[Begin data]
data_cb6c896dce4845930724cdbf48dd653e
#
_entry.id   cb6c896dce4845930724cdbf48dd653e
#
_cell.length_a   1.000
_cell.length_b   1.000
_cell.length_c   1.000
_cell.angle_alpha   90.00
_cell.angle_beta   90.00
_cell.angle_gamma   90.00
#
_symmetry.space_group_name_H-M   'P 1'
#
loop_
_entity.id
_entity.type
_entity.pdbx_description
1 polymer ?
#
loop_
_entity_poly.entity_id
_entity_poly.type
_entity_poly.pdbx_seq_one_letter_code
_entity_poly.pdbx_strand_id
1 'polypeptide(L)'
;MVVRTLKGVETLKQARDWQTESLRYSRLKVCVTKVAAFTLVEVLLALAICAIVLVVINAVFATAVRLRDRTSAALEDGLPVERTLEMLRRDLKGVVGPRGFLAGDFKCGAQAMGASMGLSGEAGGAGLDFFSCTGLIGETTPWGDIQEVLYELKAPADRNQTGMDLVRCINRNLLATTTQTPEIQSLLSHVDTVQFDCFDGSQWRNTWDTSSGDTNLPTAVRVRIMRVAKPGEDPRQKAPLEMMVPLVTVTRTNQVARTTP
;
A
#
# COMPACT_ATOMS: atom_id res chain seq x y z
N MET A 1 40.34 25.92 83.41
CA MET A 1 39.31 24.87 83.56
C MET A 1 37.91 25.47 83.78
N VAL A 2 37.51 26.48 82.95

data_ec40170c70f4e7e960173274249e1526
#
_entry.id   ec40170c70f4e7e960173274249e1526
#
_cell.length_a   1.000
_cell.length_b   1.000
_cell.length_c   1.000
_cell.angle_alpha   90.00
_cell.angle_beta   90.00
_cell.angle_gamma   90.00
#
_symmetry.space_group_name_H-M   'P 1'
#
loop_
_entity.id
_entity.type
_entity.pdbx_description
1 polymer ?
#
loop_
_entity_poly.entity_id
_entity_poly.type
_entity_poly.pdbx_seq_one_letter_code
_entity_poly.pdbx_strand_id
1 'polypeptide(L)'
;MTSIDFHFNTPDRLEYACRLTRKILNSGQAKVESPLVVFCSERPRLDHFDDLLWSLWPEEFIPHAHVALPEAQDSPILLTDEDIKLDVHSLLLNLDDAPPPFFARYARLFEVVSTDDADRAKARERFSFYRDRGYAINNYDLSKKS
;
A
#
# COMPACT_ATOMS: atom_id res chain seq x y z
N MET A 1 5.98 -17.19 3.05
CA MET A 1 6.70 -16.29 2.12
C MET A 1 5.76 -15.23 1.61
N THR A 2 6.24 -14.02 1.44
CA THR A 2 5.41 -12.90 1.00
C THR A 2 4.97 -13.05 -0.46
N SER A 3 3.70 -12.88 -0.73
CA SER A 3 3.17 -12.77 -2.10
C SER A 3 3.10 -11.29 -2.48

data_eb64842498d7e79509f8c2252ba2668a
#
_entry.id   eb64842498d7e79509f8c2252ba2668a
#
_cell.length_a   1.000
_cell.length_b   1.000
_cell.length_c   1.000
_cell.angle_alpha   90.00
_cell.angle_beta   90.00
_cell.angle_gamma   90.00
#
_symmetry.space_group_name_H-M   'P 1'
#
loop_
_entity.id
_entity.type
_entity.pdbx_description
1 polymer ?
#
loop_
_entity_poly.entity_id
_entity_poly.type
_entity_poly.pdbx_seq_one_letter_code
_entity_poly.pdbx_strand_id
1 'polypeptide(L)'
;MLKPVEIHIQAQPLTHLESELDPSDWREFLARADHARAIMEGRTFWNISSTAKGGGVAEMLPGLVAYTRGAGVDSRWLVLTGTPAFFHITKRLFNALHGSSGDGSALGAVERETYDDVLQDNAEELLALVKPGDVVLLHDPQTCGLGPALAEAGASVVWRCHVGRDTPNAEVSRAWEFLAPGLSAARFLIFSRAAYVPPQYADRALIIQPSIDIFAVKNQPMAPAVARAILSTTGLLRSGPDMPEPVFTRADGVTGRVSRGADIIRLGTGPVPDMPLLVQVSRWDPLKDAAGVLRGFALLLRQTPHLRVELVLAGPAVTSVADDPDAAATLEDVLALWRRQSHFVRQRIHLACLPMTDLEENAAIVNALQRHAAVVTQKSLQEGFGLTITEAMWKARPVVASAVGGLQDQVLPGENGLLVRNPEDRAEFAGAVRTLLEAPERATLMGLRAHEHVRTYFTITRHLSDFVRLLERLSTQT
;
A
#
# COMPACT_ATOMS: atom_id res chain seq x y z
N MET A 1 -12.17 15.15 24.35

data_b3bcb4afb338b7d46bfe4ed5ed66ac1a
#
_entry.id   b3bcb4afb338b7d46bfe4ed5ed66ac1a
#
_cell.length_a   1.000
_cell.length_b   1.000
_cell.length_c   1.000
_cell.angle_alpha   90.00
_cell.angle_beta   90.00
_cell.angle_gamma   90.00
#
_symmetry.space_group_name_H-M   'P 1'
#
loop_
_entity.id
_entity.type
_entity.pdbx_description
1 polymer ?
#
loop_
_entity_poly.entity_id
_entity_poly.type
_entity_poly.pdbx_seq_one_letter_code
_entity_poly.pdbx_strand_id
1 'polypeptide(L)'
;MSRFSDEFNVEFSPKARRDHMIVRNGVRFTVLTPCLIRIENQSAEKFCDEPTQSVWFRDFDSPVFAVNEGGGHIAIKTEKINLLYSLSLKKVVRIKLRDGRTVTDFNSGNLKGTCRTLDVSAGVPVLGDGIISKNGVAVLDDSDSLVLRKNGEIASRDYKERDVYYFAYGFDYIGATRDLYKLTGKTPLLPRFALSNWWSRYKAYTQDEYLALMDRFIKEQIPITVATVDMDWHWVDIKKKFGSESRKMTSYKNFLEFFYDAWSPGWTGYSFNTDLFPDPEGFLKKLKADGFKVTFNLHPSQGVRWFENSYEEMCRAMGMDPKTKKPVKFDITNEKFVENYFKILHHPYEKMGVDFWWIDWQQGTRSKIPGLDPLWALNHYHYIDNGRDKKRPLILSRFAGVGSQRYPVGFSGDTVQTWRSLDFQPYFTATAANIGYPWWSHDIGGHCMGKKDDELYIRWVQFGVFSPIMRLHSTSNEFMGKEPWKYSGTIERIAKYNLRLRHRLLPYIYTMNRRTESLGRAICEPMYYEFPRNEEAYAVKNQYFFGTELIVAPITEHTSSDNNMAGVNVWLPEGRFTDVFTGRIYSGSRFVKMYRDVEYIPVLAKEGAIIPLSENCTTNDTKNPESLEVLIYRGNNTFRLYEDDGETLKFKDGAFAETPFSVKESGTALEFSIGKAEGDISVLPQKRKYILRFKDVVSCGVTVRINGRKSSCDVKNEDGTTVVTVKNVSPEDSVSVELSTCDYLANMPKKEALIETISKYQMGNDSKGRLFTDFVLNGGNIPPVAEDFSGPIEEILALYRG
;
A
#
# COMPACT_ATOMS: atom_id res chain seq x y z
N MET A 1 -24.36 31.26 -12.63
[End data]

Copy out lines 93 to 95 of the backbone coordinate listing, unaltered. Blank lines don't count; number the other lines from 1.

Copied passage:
loop_
_entity_poly.entity_id
_entity_poly.type